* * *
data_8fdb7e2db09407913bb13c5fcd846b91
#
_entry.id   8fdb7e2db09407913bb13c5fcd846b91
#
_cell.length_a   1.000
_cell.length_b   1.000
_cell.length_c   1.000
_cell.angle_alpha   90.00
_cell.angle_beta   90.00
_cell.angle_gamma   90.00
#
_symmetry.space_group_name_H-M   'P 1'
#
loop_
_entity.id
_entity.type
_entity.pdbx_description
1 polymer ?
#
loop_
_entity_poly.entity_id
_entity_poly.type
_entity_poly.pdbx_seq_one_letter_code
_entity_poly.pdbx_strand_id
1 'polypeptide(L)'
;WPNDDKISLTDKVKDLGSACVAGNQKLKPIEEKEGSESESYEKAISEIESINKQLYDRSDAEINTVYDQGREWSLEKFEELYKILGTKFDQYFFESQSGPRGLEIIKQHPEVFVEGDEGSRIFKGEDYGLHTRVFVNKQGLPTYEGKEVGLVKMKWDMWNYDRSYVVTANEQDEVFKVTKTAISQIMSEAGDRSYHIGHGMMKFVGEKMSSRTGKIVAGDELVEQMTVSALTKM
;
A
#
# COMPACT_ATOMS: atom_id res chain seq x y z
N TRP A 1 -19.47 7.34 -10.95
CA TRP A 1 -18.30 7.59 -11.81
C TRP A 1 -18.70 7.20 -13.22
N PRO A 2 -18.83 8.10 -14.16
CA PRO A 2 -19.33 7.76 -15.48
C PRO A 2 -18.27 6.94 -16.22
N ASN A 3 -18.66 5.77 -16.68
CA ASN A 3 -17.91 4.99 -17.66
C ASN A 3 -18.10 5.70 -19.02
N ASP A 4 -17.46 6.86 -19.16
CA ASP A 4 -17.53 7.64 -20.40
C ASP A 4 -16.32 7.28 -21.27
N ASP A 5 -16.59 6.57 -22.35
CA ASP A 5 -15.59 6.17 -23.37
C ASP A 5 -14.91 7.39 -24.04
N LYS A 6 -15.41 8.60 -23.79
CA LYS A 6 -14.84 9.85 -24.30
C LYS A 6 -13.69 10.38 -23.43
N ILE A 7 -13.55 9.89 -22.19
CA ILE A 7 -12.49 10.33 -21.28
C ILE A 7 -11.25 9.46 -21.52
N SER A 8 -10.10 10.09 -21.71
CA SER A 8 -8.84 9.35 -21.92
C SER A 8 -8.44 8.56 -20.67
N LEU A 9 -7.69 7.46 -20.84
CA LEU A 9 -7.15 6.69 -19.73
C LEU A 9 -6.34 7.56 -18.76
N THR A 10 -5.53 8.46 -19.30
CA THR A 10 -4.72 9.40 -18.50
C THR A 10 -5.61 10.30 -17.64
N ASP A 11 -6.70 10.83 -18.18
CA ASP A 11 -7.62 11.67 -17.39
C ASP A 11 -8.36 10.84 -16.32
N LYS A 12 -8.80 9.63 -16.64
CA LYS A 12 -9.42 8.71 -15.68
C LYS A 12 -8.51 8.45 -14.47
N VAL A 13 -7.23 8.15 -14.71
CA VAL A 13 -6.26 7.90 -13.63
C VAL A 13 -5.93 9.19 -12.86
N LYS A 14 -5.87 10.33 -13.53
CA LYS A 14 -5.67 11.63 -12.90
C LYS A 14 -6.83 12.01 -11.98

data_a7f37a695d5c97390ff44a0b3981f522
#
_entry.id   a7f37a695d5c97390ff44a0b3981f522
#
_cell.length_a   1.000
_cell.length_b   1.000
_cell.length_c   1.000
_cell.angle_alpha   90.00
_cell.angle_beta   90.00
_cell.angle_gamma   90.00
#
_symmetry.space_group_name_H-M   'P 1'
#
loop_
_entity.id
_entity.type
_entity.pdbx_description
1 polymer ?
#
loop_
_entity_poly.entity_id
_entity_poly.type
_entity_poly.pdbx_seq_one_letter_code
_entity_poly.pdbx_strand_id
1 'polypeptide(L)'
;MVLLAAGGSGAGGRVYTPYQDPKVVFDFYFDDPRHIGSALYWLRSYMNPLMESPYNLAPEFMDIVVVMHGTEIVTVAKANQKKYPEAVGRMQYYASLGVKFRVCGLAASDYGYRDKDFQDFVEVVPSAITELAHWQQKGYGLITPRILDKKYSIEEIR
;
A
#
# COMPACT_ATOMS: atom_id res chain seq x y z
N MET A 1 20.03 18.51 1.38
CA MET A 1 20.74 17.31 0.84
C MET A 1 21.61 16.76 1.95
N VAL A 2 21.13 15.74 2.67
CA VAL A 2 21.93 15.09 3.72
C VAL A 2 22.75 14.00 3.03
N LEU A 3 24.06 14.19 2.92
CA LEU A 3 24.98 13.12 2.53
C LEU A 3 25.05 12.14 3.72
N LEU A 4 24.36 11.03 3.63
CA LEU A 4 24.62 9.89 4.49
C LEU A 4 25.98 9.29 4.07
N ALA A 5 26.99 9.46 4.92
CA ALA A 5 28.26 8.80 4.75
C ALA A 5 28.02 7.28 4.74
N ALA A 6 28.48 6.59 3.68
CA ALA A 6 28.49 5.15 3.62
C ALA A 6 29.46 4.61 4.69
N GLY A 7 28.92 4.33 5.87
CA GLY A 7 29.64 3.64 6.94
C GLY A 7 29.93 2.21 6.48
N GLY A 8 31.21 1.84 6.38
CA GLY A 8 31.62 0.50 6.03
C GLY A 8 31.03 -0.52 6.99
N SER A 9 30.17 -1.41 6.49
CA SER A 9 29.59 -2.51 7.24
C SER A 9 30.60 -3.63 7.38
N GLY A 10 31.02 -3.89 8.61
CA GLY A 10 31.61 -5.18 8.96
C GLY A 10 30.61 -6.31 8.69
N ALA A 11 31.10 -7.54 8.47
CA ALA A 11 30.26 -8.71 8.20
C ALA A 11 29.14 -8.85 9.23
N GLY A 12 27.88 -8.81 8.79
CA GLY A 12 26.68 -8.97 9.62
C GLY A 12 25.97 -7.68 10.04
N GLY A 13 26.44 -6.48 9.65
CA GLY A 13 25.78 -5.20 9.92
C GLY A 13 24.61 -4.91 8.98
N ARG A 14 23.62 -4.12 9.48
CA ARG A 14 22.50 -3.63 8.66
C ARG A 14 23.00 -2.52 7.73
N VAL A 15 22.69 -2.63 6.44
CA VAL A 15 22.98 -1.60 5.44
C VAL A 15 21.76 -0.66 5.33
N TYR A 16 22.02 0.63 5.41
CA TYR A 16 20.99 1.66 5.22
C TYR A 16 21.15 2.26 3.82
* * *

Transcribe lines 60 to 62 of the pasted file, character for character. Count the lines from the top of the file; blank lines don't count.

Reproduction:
C THR A 10 -5.61 10.30 -17.64
N ASP A 11 -6.70 10.83 -18.18
CA ASP A 11 -7.62 11.67 -17.39